6

This one stumped me. I have a simple shell script executing that works fine on my Linux (AWS aka CentOS) machine but crashed on my Mac OS X machine. It turned out escapes (\) in string commands needed an extra escape character (\\).

Could someone enlighten me as to what I am missing here -- ie, what is it about running the R scripts on Macs that require this?

The behavior was *not* observed when calling, say, python3 -c ..

On both machines, I am using bash, specifically /bin/bash

NOTE: The Mac is a slightly later version of R: 3.5.1 vs 3.4.1, but I would be strongly surprised if that was the culprit. Anyone available to confirm?


Simple Example:

R --vanilla -e 'cat(" Hello \n World \n ")'

The above runs fine on a CentOS machine, but requires an additional escape character (\\n instead of \n) to execute correctly. (example at bottom)

For reference/comparison, the following python command works identically on each of the Mac OS X, CentOS machines I tested.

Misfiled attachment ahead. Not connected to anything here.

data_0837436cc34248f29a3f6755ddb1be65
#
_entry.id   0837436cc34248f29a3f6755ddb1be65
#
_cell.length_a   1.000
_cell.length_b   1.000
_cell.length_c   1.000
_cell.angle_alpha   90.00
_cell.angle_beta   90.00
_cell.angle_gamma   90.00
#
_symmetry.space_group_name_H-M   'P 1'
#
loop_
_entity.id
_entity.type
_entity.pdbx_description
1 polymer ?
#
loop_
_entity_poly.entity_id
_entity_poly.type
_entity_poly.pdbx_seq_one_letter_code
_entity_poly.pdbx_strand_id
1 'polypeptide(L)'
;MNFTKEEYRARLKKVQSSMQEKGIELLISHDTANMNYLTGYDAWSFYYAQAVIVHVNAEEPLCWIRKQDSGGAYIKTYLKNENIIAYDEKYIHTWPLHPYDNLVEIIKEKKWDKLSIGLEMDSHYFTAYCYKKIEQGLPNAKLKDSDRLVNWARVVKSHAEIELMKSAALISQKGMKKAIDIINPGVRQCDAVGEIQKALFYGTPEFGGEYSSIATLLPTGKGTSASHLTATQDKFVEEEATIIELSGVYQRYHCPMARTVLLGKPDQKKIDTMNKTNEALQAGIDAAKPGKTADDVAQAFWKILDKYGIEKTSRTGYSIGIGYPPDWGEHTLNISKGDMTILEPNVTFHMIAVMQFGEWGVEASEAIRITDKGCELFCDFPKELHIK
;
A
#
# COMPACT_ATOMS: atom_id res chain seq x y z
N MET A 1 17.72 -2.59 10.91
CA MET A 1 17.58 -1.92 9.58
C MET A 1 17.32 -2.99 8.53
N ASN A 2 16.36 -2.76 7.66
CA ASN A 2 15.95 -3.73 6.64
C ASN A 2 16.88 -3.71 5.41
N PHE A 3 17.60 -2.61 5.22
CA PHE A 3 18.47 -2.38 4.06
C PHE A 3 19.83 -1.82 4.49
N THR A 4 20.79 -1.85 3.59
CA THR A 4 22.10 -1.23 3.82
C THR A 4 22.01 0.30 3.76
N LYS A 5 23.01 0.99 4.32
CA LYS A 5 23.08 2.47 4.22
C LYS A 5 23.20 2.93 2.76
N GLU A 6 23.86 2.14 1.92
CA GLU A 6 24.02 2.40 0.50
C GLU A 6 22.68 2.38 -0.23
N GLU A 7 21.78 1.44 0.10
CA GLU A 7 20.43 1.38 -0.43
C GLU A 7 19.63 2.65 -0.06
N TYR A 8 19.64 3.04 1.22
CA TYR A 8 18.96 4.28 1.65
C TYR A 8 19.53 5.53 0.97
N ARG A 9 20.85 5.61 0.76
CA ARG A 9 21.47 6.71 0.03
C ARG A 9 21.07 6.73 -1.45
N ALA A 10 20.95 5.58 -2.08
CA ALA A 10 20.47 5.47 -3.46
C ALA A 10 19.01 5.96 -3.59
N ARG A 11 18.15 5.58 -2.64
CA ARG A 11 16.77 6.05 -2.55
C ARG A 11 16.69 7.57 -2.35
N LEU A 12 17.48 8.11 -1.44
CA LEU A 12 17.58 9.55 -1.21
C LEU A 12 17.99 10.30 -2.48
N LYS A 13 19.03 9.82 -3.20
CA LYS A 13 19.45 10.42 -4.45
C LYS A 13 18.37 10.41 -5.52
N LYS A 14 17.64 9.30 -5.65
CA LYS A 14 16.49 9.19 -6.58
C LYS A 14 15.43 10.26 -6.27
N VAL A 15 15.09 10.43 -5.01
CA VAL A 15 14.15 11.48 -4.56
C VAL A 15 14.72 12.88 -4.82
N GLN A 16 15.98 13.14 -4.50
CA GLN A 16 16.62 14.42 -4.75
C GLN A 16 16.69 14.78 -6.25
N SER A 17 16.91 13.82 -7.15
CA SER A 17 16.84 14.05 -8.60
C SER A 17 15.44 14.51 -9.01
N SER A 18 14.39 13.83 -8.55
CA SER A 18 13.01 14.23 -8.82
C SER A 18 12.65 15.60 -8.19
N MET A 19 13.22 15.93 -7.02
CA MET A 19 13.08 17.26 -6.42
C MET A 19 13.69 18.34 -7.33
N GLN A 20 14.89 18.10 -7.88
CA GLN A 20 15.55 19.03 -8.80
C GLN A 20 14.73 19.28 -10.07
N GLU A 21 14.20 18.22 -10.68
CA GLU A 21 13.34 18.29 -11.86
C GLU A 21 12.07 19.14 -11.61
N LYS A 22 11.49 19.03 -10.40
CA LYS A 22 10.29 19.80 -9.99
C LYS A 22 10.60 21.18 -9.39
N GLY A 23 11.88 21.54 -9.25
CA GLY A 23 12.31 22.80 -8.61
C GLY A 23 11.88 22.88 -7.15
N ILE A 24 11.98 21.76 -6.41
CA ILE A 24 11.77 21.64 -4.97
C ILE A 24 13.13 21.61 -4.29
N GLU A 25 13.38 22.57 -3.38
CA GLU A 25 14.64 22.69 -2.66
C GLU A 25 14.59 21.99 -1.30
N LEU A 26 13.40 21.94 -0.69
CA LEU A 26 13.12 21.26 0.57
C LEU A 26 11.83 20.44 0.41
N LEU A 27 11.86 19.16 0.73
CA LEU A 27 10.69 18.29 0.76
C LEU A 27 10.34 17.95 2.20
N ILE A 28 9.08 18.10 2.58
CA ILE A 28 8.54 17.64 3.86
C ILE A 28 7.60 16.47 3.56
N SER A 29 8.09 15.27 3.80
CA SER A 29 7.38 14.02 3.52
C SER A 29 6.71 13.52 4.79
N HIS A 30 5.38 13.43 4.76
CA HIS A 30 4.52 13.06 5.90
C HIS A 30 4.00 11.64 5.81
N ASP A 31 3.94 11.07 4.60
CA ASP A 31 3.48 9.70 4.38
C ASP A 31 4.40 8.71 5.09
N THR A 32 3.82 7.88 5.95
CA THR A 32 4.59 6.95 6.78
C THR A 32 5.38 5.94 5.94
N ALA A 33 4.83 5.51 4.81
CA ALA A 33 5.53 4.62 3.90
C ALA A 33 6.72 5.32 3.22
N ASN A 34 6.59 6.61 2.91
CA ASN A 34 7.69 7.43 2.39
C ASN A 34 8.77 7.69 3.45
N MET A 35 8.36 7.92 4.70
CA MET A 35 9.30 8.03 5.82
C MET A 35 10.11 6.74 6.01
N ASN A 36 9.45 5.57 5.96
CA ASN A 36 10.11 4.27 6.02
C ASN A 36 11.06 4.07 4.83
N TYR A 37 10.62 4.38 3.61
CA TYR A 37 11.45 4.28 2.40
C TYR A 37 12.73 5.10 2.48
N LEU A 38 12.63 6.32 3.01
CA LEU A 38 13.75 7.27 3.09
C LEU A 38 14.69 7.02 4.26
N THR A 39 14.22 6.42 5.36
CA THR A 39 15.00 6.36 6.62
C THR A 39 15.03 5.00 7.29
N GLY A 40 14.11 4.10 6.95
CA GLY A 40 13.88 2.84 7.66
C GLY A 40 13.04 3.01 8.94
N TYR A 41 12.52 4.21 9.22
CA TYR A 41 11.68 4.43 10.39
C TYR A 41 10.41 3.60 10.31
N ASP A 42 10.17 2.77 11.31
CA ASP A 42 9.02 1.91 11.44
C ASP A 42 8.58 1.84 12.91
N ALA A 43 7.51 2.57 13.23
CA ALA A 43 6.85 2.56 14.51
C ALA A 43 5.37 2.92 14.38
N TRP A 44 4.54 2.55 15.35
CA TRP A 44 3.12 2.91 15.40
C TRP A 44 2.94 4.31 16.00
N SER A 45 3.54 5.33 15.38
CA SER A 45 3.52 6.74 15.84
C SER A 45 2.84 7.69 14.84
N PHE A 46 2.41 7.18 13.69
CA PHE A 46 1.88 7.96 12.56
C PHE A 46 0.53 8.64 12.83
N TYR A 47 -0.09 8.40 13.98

python3 -c 'print("Hello \n World")'


For details, here is the output comparing the two commands on each of the two machines

1. R --vanilla -e 'cat(" Hello \n World \n ")'
2. R --vanilla -e 'cat(" Hello \\n World \\n ")'

1.

R --vanilla -e 'cat(" Hello \n World \n ")'

## CENTOS: 
> cat(" Hello \n World \n ")
 Hello
 World

## MAC OS X:
> cat(" Hello
+
+ Error: unexpected end of input
Execution halted

2.

R --vanilla -e 'cat(" Hello \\n World \\n ")'

## CENTOS: 
> cat(" Hello \\n World \\n ")
 Hello \n World \n >

## MAC OS X:
> cat(" Hello \n World \n ")
 Hello
 World

For comparison's sake, I'm not seeing the same behavior when running a simple python script.

## Each of these produce identical 
##  results in Mac OSX as CentOS

python3 -c 'print("Hello \n World")'
python3 -c 'print("Hello \\n World")'


Machine & Session Info:

  1. Linux Box
> cat /etc/os-release
NAME="Amazon Linux AMI"
VERSION="2018.03"
ID="amzn"
ID_LIKE="rhel fedora"
VERSION_ID="2018.03"
PRETTY_NAME="Amazon Linux AMI 2018.03"
ANSI_COLOR="0;33"
CPE_NAME="cpe:/o:amazon:linux:2018.03:ga"
HOME_URL="http://aws.amazon.com/amazon-linux-ami/"

> R --vanilla -e 'sessionInfo()'
R version 3.4.1 (2017-06-30)
Platform: x86_64-redhat-linux-gnu (64-bit)